Article by: Adam Manning
Edited by J. D. Dixon and Harry T. Jones
The Cretaceous Period was the last and longest period of the Mesozoic Era, spanning from 145 to 66 million years ago (Ma). The name is derived from the Latin word for ‘chalk’, which is a common rock type from this interval. During this time, the continents began to take on their modern appearance, with some noticeable exceptions. Africa and South America finally split apart, and the inland sea of North America started to close, but India was an island, drifting through the Pacific towards the rest of Asia. North and South America were yet to join. The previous period, the Jurassic, is arguably more famous, but the Cretaceous sees the emergence of notable characters like Tyrannosaurus rex and Triceratops horridus. It all ended in the most famous mass extinction ever, so what happened?
Dinosaurs continued to diversify, dominate, and thrive in the Cretaceous Period. Some of the biggest animals ever to walk on land roamed the Earth, like the colossal Argentinosaurus huinculensis, which weighed nearly a humongous 80 metric tons. Other famous herbivores evolved at this time, like Ankylosaurus, Triceratops, and Parasaurolophus. In fact, hadrosaurs like Parasaurolophus became the most abundant and diverse group of herbivorous dinosaurs, and the group was characterised by their upper jaw mobility and batteries of teeth that made it easier for them to digest vegetation.
Theropods also diversified into many unique groups. Dromeosaurs, like Microraptor and Velociraptor mongoliensis, stalked their prey; and predators such as abelisaurids and tyrannosaurs developed powerful bites to bring down animals. The biggest ever land predator, Spinosaurus, evolved in the Early Cretaceous of North Africa. At 17 metres long, it was a fish eater, adapted for semi-aquatic life. Some theropods even became herbivores. The bizarre therizinosaurs, like Erlikosaurus andrewsi, were a group of theropods that evolved long necks and blunt teeth adapted for eating plants. They kept the scrappy spirit of their meat-eating ancestors, however, they were armed with huge sickle-shaped claws on their forelimbs which they used to graze and for self-defence.
Giant reptiles weren’t limited to the land in the Cretaceous. The Pterodactyloids, a group of pterosaurs, began to dominate the air. Tending to be bigger than the earlier Rhamphorynchoids, the biggest creatures known to take to the air did so in the Cretaceous, like Hatzegopteryx and Quetzalcoatlus, with wingspans of more than 10 metres. Giant reptiles also swam in the sea. Mosasaurs became extremely successful in the Cretaceous, and became huge after the decline of the Ichthyosaurs, which was possibly due to ocean anoxia. The biggest mosasaur discovered is Mosasaurus hoffmanni, from the Late Cretacous, at a colossal 17 m long.
Plant life went through a huge revolution during the Cretaceous. Angiosperms, or flowering plants, first appeared in the Early Cretaceous, but by its end, they made up more than 70% of terrestrial plant species globally. Furthermore, we know from the coprolites of titanosaurs from India that modern grass had evolved before the Late Cretaceous when India became an island. However, whilst grasses were likely widespread during the Late Cretaceous, they weren’t abundant until the Cenozoic.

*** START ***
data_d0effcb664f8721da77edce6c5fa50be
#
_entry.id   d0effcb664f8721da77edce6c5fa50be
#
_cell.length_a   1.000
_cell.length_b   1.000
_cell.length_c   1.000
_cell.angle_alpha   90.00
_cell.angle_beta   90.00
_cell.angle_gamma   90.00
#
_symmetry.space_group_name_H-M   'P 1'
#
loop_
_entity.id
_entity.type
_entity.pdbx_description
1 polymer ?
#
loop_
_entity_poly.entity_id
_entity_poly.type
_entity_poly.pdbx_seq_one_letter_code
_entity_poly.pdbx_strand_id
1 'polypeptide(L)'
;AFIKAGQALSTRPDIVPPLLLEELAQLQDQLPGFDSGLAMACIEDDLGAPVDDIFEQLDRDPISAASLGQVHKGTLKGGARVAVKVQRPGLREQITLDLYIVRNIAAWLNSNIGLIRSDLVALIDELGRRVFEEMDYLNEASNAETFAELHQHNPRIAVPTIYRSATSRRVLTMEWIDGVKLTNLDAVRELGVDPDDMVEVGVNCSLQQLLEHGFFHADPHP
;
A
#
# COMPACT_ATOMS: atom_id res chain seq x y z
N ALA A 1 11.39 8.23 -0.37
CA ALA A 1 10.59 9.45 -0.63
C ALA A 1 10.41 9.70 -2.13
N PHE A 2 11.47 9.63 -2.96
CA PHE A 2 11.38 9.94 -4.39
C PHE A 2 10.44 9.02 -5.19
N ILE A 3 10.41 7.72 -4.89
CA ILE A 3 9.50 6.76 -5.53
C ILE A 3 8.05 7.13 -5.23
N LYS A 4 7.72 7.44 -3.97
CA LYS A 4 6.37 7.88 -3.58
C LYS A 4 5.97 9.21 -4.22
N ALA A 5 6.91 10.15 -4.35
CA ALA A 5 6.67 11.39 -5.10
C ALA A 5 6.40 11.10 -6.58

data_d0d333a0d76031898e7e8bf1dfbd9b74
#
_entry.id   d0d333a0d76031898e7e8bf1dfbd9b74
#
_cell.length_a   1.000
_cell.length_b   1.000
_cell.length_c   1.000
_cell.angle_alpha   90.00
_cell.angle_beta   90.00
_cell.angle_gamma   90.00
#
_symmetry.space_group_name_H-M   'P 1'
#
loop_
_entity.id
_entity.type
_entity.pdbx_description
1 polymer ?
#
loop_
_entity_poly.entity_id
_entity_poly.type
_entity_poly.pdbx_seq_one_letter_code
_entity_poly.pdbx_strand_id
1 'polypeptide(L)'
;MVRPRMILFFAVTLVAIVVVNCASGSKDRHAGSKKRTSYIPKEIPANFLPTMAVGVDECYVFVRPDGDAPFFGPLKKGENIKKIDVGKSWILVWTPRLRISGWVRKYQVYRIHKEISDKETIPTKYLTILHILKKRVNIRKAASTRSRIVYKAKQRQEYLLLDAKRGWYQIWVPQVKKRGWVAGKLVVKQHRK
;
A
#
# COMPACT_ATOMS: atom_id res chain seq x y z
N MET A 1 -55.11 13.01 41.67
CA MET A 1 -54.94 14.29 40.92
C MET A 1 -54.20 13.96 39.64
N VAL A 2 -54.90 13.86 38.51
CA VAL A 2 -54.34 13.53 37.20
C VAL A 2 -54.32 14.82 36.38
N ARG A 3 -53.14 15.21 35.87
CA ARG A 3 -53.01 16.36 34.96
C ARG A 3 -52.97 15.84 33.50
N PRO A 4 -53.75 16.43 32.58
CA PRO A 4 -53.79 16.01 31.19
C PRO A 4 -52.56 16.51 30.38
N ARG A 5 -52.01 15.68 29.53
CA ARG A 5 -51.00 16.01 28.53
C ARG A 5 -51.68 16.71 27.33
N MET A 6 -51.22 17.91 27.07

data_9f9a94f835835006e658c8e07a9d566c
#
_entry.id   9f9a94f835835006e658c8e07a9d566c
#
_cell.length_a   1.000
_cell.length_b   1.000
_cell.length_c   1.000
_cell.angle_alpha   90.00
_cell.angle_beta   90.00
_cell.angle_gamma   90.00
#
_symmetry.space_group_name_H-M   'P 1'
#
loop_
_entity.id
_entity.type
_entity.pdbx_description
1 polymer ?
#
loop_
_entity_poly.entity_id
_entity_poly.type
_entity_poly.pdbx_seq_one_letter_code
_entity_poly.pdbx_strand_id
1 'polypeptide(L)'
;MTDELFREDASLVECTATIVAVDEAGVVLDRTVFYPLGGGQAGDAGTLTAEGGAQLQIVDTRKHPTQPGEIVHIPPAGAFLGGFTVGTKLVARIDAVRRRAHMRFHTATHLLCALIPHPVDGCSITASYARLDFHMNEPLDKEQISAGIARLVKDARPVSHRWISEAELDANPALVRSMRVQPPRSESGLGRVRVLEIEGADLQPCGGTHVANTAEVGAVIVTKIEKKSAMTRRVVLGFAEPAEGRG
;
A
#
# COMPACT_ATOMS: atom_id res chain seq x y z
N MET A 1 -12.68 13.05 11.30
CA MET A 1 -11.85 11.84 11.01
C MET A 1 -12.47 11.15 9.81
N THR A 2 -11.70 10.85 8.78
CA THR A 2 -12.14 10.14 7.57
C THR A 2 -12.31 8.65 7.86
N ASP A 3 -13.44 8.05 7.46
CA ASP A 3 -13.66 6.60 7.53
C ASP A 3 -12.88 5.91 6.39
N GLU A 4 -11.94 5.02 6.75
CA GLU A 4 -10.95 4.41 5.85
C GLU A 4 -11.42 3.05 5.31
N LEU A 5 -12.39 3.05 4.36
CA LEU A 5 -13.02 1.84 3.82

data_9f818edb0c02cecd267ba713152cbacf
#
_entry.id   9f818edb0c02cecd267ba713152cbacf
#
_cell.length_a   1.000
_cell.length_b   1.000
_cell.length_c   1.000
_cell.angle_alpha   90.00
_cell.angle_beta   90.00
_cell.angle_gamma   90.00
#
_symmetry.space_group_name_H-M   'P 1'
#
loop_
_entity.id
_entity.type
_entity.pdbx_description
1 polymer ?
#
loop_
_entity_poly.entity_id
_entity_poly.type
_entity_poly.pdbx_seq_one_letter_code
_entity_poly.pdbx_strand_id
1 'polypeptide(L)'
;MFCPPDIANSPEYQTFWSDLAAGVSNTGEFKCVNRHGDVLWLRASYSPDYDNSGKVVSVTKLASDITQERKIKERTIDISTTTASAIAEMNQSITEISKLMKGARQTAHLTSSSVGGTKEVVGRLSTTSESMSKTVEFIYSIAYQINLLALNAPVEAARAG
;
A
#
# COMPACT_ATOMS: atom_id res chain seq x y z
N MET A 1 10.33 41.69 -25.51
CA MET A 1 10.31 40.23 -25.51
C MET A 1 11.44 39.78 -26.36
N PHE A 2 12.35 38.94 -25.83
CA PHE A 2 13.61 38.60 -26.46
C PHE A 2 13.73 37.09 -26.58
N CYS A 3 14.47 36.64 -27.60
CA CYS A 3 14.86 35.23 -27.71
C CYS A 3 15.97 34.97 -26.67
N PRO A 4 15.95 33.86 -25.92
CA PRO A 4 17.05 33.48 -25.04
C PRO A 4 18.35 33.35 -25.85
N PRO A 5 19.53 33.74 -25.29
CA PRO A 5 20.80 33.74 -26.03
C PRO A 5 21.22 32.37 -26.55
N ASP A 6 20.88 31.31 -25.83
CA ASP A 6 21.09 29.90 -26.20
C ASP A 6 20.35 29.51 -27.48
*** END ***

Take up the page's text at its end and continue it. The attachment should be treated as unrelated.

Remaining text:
Mammals in the Mesozoic were traditionally thought to be small and rodent-like, but new evidence suggests otherwise. The largest discovered mammals to live in the Mesozoic are from the genus Repenomamus, from the Early Cretaceous of China. Reaching a metre long in the species R. giganticus, evidence suggests that it was carnivorous and fed on small vertebrates, including young dinosaurs. This discovery sheds light on the diversity of niches mammals filled during the Cretaceous, and they weren’t just hiding in the shadows of dinosaurs. Most importantly for us humans, the arboreal mammals of the genus Purgatorius first appeared in North America right before the end of the Cretaceous. Purgatorius is the oldest genus attributed to our order, Primates.
The Cretaceous ended in the K-PG mass extinction, the most famous mass extinction of all time. ~ 65.5 Ma, an asteroid hit what is now the Gulf of Mexico, creating a crater 180 to 200 km in diameter. The immediate impact caused huge earthquakes and tsunamis, and launched massive amounts of debris into the atmosphere that littered Earth all around the globe. Whilst devastating, these events didn’t cause the fall of the dinosaurs, but rather the climate change that came later. The asteroid impact released large quantities of water, dust, and climate-changing gasses into the atmosphere. This would have caused major damage to the global climate, causing global warming, cooling, and even blocking sunlight, shutting down photosynthesis. In the end, 75% of species became extinct, including all of the non-avian dinosaurs. But small animals like our mammal ancestors and the avian dinosaurs, the birds, managed to prevail and thrive into the next era, the Cenozoic.
 Tyrannosaurus rex by Jack Wood.
 Size comparison of different animals, both extinct and modern. Figure from Sander and Clauss (2008).
 Repenomamus robustus feeding on a Psittacosaurus hatchling. Artwork by Nobu Tamura.
Information References and Further Sources
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 Chart drafted by K. M. Cohen, D. A. T. Harper, P. L. Gibbard, and J.-X. Fan (c) International Commission on Stratigraphy, March 2020. To cite: Cohen, K. M., Finney, S. C., Gibbard, P. L. & Fan, J.-X. (2013; updated). The ICS International Chronostratigraphic Chart. Episodes 36: 199-204. Accessed 29th December 2020. Click Here.
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